Language &Philosophy &Programming Languages &Software 12 Nov 2007 11:35 am

Document the Difficult Stuff, not the Easy: Rails Tutorials

I found Rails Tutorials pretty handy. They are short and sweet focusing on only one particularly problem per tutorial. I also found some good discussion in the comments of each tutorial. With their help, I finally got my head around how to deal with creating complex relationships of objects and dependent objects so that they are put in the database atomically, and so that they are available for error correction on the form if there were validation errors.

A big part of the problem I was having is that there are a million tutorials on the simple stuff in Rails and ActiveRecord, but very few on doing real work. There are many features of the Rails framework that I have just happened across accidentally, or that I had to scour the net and books looking for examples.

The one particular bug, err… feature, that has been haunting me is how to create an object that has a complex join model, and have all the other objects in that model get created automatically.

It is obvious enough for me to do it by hand. For example, creating a Registration for multiple People for multiple Courses, with other related information like Payment choices and related details to the Registration. When I get back a form, I could pick out each parameter set in my form fields. I could then create each object, Registration, People objects, Payment details, etc.. and then set them on the Registration object.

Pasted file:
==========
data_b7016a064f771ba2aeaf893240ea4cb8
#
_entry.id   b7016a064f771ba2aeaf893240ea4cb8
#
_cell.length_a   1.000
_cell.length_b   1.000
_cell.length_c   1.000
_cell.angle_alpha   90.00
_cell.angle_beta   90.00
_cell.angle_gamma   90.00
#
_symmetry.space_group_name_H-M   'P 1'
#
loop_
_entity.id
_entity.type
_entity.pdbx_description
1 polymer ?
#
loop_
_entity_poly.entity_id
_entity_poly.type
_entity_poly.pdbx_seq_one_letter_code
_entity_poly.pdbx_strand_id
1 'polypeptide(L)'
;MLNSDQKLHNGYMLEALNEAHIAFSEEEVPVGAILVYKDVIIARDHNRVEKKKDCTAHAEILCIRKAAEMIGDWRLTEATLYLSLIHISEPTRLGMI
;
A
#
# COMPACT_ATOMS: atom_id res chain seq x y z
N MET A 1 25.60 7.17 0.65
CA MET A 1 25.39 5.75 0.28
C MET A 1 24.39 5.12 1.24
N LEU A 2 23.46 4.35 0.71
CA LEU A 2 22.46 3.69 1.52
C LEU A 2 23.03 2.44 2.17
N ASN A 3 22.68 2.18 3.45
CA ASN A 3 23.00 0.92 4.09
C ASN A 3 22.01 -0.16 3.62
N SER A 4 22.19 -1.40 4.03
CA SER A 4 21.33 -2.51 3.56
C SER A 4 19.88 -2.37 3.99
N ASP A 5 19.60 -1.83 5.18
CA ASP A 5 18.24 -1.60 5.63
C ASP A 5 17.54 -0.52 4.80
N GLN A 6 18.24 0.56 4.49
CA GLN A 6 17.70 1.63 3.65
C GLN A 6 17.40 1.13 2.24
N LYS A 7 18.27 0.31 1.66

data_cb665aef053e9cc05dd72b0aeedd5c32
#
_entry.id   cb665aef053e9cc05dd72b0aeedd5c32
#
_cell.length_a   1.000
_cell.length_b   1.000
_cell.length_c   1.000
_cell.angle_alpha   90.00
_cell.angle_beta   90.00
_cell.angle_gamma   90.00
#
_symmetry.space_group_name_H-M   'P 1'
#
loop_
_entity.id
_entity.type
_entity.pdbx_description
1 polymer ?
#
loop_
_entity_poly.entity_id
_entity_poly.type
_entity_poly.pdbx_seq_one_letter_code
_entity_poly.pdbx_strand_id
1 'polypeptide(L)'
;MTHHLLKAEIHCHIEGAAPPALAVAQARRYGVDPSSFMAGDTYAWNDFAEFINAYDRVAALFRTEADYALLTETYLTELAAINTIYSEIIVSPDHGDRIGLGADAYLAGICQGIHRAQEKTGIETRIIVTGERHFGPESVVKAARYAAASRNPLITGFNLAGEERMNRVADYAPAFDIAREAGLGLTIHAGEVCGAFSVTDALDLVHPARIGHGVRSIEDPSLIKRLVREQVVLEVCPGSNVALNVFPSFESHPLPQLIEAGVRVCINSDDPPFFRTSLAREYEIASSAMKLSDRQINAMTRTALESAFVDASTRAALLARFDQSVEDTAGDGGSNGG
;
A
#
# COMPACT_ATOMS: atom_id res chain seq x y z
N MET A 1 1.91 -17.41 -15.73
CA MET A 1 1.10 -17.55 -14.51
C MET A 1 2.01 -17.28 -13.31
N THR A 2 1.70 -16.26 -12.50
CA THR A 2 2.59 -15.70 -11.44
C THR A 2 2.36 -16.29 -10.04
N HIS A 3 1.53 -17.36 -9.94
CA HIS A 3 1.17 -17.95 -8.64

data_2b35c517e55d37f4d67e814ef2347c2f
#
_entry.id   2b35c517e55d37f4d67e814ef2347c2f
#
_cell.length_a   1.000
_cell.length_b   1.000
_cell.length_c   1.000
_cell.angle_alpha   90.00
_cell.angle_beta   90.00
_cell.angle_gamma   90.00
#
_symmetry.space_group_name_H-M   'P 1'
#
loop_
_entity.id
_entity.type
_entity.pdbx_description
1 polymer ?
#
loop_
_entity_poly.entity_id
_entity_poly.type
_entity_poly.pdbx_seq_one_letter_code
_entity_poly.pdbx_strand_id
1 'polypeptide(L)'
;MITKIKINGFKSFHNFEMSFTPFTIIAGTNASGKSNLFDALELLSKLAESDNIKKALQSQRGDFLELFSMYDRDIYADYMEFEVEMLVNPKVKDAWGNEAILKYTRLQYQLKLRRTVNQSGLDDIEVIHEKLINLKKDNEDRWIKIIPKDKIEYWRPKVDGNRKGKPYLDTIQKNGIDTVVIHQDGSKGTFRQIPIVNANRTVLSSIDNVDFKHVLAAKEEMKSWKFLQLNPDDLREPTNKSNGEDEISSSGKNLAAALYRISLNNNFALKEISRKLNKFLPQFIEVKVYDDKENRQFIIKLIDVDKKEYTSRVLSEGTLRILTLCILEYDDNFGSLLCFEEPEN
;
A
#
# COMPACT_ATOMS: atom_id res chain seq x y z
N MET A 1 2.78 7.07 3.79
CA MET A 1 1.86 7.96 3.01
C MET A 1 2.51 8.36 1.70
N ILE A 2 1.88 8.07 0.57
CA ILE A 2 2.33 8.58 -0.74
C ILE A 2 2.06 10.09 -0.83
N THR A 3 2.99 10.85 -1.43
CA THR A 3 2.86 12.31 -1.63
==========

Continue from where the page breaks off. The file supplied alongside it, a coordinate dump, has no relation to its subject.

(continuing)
@registration =[:registration])
new_payment =[:payment])
@registration.payment = new_payment;
@registration.people = params[:people].collect { |[], person| }

But rails should be able to do all this automatically since I already specified the relationships in the model objects. Well, turns out it can. You can use the build method on the model objects.

params[:people].each {|person| }

However, this doesn’t work for has_one or belongs_to objects, for those you have to call


Notice that this seems to be some sort of method_missing magic. I haven’t hunted down where this gets handled, but more troubling to me is that I never knew it even existed. I am glad I found it of course, but it is the first time in Ruby I have had the feeling that dynamic features could be bad.

I know the horror stories of dynamic languages and the claims for static typing and so on, but by and large I have not had this problem with Ruby, and I have probably written about 15-20kloc of Ruby now. Not a great amount, but not a trivial amount either given the expressiveness of the language.

Maybe I should have learned Rails by looking at the test suites. Perhaps within that code I would’ve found examples of build_x and that would have clued me in. I don’t know if those tests exist, but still I think that tutorials can be more efficient communication than test suites.

Of course that depends on what tutorials get written. My Request:

When writing tutorials for programmers, just write the tutorials for the hard stuff.

This should be the priority. Assume that programmers can figure out the obvious stuff, and spend your time on explaining the hard, hidden parts of the framework.

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